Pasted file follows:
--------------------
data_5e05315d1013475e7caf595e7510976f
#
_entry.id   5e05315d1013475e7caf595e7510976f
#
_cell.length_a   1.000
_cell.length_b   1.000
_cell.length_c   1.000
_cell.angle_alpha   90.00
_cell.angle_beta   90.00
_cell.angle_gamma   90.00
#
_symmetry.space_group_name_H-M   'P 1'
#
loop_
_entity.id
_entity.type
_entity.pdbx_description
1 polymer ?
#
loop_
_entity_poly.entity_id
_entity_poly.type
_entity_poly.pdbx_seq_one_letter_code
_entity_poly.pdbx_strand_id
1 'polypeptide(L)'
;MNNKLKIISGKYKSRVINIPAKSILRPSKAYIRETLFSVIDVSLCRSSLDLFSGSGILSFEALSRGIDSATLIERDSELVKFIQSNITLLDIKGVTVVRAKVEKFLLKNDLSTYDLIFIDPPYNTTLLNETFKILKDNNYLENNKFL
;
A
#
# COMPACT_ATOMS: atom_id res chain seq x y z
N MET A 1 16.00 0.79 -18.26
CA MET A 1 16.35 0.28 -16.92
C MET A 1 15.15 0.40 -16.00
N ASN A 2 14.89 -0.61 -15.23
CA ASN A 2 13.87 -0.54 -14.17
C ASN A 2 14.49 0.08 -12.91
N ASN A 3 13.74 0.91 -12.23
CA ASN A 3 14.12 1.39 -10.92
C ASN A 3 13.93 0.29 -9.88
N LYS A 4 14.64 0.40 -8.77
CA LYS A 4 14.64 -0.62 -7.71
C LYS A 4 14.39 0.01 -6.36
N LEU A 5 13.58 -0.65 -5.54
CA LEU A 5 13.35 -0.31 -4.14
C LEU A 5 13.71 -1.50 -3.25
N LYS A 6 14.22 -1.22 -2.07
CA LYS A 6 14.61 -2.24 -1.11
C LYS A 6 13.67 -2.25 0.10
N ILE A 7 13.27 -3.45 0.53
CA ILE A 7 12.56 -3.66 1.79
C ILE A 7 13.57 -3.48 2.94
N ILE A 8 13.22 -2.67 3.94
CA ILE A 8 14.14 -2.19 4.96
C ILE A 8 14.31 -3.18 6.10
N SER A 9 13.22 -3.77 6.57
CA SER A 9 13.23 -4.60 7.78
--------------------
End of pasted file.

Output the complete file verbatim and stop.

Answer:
data_5e05315d1013475e7caf595e7510976f
#
_entry.id   5e05315d1013475e7caf595e7510976f
#
_cell.length_a   1.000
_cell.length_b   1.000
_cell.length_c   1.000
_cell.angle_alpha   90.00
_cell.angle_beta   90.00
_cell.angle_gamma   90.00
#
_symmetry.space_group_name_H-M   'P 1'
#
loop_
_entity.id
_entity.type
_entity.pdbx_description
1 polymer ?
#
loop_
_entity_poly.entity_id
_entity_poly.type
_entity_poly.pdbx_seq_one_letter_code
_entity_poly.pdbx_strand_id
1 'polypeptide(L)'
;MNNKLKIISGKYKSRVINIPAKSILRPSKAYIRETLFSVIDVSLCRSSLDLFSGSGILSFEALSRGIDSATLIERDSELVKFIQSNITLLDIKGVTVVRAKVEKFLLKNDLSTYDLIFIDPPYNTTLLNETFKILKDNNYLENNKFL
;
A
#
# COMPACT_ATOMS: atom_id res chain seq x y z
N MET A 1 16.00 0.79 -18.26
CA MET A 1 16.35 0.28 -16.92
C MET A 1 15.15 0.40 -16.00
N ASN A 2 14.89 -0.61 -15.23
CA ASN A 2 13.87 -0.54 -14.17
C ASN A 2 14.49 0.08 -12.91
N ASN A 3 13.74 0.91 -12.23
CA ASN A 3 14.12 1.39 -10.92
C ASN A 3 13.93 0.29 -9.88
N LYS A 4 14.64 0.40 -8.77
CA LYS A 4 14.64 -0.62 -7.71
C LYS A 4 14.39 0.01 -6.36
N LEU A 5 13.58 -0.65 -5.54
CA LEU A 5 13.35 -0.31 -4.14
C LEU A 5 13.71 -1.50 -3.25
N LYS A 6 14.22 -1.22 -2.07
CA LYS A 6 14.61 -2.24 -1.11
C LYS A 6 13.67 -2.25 0.10
N ILE A 7 13.27 -3.45 0.53
CA ILE A 7 12.56 -3.66 1.79
C ILE A 7 13.57 -3.48 2.94
N ILE A 8 13.22 -2.67 3.94
CA ILE A 8 14.14 -2.19 4.96
C ILE A 8 14.31 -3.18 6.10
N SER A 9 13.22 -3.77 6.57
CA SER A 9 13.23 -4.60 7.78